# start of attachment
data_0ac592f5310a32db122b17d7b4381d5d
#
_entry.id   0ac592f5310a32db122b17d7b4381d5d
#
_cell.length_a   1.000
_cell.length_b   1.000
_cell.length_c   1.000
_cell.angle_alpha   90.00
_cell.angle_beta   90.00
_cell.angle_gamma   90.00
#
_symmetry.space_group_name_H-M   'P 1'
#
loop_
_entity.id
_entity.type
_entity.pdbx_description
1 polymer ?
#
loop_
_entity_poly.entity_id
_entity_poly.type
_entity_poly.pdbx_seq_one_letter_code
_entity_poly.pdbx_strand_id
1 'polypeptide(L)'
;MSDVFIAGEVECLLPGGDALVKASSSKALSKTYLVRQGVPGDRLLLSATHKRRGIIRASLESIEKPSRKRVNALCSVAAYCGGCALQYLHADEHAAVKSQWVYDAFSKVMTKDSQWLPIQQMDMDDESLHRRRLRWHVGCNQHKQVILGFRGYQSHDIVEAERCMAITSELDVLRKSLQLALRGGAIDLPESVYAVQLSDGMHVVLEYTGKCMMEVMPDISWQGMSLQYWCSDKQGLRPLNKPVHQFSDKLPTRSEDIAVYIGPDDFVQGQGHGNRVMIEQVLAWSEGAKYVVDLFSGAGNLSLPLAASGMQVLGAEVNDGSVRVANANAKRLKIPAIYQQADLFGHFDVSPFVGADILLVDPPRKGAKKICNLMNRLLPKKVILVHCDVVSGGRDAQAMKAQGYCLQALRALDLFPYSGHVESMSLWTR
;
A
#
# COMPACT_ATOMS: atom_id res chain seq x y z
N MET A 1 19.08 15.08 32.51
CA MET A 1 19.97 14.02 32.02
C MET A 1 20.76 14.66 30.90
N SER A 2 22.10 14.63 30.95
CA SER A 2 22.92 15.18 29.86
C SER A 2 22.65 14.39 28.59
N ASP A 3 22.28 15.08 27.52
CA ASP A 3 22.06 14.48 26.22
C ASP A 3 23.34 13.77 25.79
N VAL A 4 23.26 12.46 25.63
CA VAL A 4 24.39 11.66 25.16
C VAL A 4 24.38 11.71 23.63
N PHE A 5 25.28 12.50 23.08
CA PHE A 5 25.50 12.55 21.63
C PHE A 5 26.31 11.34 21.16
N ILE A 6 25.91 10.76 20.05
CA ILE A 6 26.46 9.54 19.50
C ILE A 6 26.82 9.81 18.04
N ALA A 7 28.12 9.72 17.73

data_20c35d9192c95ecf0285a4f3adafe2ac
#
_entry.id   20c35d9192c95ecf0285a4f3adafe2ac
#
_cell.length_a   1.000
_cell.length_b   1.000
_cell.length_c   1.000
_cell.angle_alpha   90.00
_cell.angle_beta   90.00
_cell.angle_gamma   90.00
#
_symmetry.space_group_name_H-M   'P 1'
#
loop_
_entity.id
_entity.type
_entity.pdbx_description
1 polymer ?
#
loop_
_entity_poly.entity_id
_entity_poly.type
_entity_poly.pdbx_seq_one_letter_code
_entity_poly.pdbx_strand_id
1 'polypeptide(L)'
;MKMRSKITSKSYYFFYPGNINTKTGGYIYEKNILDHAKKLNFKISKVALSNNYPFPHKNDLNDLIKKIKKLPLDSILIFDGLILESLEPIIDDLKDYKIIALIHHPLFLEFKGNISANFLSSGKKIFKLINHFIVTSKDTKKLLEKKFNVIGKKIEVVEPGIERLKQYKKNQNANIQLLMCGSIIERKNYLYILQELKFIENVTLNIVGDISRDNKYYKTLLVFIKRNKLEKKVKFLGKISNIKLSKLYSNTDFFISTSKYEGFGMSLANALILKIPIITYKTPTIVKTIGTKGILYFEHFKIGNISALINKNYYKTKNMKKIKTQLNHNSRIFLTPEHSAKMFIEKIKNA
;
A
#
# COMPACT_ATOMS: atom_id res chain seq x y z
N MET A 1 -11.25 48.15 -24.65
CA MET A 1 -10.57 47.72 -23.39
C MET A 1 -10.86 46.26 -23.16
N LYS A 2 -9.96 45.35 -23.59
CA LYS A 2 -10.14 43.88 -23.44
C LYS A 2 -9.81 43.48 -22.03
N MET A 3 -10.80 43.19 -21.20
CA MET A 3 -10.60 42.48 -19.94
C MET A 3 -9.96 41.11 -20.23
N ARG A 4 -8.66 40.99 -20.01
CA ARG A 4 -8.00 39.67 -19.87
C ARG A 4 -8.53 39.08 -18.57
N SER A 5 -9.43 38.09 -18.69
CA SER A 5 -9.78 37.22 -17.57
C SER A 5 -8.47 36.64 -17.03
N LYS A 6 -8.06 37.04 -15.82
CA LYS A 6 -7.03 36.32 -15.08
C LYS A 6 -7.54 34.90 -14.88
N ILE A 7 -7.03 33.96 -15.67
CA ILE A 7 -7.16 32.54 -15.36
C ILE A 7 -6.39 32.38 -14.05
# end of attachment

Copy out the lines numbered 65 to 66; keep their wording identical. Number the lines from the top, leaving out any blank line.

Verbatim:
_entity.type
_entity.pdbx_description